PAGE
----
Menu

Henry Friedman

Survivor Voices

Henry Friedman was born in 1928 to a Jewish family in Brody, Poland. He recalls the discrimination he faced at the onset of the war when, at ten years old, a classmate told him to “wait until Hitler comes, he’ll take care of you!”  In 1939 when the Russians occupied Brody, his family lost their business and many of their private possessions. After the Nazis invaded Brody in 1941, they swiftly deprived Jews of their basic rights, forbidding Jews to attend school or teach and forcing them to wear armbands bearing the Star of David. Henry recalls the police once catching his mother without her armband and beating her so badly that she could not raise her arms for a month.

One day in February 1942, a young Ukrainian woman named Julia Symchuck, ran to the Friedman’s house and warned Henry's father that the Gestapo was coming for him. Henry’s father was thus able to flee in time. Jews not forewarned were sent to camps to be put to work or were murdered.  These round-ups, called “aktions,” sent 4,500 Jews to the Belzec death camp.

The final order came in the fall of 1942, when the remaining 6,500 Jews in the area were to move into a small ghetto in Brody.  In October, 1942, the Friedmans were ordered to move into the ghetto. As a result, they went into hiding in the village of Suchowola where two different Ukrainian families helped them. Henry, his younger brother, their mother, and their female teacher hid in a barn owned by Julia Symchuck's parents. Their hiding space was tiny - about the size of a queen-size bed.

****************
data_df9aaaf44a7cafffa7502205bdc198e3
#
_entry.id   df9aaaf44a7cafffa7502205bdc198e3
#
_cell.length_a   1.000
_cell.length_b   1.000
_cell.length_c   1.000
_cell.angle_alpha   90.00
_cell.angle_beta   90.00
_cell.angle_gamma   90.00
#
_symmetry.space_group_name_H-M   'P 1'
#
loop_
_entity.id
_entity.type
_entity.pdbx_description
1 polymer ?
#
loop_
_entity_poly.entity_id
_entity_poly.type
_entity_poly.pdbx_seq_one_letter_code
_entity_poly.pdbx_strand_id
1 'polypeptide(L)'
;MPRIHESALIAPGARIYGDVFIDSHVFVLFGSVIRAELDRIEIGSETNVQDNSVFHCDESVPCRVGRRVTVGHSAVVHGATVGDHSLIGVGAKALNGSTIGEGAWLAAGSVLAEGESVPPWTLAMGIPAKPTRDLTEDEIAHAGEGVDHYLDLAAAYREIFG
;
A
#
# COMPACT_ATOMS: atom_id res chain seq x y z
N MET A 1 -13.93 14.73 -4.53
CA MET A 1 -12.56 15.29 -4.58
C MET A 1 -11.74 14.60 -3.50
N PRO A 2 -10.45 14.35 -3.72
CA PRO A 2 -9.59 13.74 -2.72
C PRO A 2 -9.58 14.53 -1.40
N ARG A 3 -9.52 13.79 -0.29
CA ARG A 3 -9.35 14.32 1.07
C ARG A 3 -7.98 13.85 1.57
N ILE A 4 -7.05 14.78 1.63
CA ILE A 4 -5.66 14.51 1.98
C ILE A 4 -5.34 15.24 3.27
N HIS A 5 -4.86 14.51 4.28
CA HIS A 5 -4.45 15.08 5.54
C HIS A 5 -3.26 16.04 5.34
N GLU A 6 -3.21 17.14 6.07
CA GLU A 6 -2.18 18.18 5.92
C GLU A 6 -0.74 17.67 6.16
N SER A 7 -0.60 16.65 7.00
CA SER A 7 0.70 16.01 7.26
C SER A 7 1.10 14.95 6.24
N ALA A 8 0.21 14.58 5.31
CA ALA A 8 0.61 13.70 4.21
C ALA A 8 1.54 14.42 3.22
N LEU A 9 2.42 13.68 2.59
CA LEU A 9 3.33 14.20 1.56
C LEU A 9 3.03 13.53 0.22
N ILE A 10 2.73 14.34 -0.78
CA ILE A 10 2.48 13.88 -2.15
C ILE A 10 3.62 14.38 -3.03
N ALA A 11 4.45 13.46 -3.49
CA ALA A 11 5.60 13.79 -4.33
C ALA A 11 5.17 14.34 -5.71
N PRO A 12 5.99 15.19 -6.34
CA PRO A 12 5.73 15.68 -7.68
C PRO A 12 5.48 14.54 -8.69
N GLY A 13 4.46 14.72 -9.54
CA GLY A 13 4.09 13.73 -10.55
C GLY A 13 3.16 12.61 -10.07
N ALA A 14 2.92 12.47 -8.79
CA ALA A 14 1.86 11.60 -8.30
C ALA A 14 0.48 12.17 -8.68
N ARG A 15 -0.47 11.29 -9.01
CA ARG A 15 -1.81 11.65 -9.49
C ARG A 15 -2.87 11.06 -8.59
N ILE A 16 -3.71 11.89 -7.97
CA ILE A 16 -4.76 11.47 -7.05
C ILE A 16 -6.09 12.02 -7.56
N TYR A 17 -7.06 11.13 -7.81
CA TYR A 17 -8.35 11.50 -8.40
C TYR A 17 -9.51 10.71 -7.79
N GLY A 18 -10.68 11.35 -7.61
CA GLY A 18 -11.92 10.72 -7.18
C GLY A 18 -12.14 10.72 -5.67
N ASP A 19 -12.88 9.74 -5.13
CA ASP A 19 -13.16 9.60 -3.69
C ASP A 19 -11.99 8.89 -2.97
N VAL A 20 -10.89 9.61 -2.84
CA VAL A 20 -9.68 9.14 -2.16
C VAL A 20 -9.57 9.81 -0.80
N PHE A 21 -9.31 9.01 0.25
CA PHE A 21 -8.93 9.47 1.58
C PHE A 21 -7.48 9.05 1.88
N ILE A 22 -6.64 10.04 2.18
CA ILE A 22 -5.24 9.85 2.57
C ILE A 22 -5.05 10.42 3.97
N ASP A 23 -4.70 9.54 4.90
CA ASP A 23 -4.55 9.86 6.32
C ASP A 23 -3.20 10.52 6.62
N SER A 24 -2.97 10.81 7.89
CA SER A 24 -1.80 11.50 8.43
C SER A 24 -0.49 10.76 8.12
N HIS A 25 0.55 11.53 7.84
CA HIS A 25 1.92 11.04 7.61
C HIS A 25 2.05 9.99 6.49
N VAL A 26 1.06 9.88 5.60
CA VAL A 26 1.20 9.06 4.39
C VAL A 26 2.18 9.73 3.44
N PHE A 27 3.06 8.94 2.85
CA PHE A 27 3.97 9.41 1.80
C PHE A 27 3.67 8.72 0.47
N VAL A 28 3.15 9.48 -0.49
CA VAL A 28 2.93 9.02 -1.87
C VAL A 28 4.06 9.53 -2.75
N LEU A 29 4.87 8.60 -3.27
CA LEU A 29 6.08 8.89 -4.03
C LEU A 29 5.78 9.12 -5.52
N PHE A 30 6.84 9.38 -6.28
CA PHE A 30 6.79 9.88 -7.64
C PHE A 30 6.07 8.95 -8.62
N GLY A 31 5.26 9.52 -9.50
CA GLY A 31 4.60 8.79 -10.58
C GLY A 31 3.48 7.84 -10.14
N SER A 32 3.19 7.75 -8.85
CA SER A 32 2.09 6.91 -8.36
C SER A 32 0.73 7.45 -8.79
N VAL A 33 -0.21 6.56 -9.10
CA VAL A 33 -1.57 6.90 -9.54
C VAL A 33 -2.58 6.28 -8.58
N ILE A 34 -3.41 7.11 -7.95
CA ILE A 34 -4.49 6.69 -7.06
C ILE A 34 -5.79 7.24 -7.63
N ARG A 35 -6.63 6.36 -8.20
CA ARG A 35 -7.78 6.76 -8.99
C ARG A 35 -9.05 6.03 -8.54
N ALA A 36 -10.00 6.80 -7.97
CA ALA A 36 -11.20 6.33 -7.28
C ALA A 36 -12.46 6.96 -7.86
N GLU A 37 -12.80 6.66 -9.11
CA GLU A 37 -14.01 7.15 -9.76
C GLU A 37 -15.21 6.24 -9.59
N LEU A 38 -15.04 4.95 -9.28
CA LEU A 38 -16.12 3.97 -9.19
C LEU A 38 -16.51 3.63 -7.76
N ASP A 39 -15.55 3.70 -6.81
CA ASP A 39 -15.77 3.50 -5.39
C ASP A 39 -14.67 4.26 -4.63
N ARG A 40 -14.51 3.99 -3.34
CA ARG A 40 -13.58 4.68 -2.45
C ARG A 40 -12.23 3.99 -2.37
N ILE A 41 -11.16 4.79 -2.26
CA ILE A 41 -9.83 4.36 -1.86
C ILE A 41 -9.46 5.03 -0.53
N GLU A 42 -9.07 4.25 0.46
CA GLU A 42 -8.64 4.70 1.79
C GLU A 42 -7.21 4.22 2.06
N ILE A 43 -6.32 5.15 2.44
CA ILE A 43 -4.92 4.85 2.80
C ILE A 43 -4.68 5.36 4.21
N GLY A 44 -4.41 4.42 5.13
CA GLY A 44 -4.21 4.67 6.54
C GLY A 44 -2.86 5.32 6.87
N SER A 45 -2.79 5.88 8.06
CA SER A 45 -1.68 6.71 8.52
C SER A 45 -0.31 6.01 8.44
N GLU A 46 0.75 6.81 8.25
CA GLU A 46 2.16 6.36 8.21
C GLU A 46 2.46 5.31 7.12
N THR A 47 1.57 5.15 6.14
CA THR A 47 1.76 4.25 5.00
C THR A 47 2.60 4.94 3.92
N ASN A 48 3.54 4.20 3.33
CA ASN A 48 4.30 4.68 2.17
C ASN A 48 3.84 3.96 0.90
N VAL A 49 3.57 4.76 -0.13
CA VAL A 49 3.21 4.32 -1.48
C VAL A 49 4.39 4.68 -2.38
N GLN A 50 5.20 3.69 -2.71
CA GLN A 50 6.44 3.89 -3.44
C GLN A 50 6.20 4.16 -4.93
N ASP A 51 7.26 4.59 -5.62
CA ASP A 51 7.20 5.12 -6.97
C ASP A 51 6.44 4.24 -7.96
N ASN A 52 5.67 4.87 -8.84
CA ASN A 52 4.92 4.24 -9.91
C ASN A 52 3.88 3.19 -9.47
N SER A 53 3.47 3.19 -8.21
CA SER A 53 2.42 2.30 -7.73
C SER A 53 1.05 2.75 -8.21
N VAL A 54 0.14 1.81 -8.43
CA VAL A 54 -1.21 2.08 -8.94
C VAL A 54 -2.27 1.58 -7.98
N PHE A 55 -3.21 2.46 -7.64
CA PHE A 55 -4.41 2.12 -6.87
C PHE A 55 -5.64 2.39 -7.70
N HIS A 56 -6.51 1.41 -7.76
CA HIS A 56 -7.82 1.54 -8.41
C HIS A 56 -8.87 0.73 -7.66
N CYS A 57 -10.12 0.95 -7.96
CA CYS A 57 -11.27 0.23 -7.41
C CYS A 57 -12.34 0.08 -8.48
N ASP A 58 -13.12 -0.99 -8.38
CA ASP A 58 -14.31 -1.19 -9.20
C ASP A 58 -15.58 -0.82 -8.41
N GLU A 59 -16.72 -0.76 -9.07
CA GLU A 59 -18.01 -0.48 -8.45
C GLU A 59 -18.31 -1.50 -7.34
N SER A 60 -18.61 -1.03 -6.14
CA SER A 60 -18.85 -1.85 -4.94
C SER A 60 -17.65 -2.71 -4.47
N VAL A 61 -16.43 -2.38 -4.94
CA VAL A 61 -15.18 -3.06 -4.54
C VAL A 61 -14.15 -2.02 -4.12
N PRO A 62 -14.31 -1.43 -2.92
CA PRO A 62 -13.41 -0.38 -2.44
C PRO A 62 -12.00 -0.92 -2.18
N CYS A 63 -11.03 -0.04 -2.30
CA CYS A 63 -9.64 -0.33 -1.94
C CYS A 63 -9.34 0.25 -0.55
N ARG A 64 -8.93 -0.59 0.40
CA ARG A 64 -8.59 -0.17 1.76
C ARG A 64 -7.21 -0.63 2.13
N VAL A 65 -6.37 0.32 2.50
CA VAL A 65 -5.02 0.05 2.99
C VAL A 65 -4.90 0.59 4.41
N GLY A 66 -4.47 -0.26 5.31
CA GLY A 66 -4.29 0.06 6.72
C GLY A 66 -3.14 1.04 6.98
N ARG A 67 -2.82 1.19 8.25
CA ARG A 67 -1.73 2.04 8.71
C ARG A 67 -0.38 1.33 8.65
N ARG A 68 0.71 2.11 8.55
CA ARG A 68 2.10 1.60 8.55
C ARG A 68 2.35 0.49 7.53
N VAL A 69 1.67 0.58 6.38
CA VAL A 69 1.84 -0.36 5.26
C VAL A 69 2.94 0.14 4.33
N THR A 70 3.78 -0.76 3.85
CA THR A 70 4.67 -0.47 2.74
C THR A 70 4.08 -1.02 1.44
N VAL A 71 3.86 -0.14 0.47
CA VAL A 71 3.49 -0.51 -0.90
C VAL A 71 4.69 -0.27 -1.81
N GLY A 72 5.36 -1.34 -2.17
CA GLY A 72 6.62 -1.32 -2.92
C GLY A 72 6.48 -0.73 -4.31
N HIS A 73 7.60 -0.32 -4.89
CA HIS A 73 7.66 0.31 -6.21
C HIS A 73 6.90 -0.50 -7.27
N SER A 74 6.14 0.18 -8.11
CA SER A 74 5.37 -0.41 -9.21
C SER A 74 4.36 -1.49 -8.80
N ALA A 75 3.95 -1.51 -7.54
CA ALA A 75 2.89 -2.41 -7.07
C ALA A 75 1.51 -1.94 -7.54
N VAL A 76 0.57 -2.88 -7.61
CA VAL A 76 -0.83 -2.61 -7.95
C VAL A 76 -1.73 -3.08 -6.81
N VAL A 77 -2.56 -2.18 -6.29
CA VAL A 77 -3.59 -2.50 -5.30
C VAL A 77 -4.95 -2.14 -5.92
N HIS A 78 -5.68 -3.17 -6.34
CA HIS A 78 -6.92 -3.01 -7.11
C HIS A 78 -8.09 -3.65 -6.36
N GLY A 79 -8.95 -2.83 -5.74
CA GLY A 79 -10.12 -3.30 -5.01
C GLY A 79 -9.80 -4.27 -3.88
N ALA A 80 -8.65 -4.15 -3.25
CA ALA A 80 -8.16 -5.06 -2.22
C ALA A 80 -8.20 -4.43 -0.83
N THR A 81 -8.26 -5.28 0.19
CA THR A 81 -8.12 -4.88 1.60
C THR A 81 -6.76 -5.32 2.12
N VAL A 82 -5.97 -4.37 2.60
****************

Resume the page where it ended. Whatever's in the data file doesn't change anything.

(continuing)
Henry’s father went to a separate hiding place half a mile from the Symchucks’ barn. They learned that from May to June of 1943, the Nazis were liquefying the ghetto in Brody. Most of the Jews in the ghetto were sent directly to Majdanek death camp.

For eighteen months, the Friedmans remained in hiding, freezing cold and slowly starving as food became scarce. Finally, in March 1944 the Russians liberated the village of Suchowola and the Friedmans.

Later, Julia Symchuck was recognized as one of the Righteous Among the Nations by Yad Vashem and was reunited with Henry Friedman in Seattle in 1989. Henry is a member of the Holocaust Center for Humanity’s Speakers Bureau.

"With My Own Eyes" Exhibit Passport - Henry

Map

HF Map

 

Video Testimony



Video 1 – “The Rescuers”
Transcript 1 [PDF]



Video 2 – “The Hiding Place”
Transcript 2 [PDF]



Video 3 – “Starvation”
Transcript 3 [PDF]



Video 4 – “Reunion with Rescuer - 1988”
Transcript 4 [PDF]

Photos

Henry F. - 1936
Henry F. - 1936
Henry F. - 1945
Henry F. - 1945
Henry with Julia Symchuck in the US
Henry with Julia Symchuck in the US
Join the Holocaust Center email List!

* Required

Constant Contact SafeSubscribe
 For Email Newsletters you can trust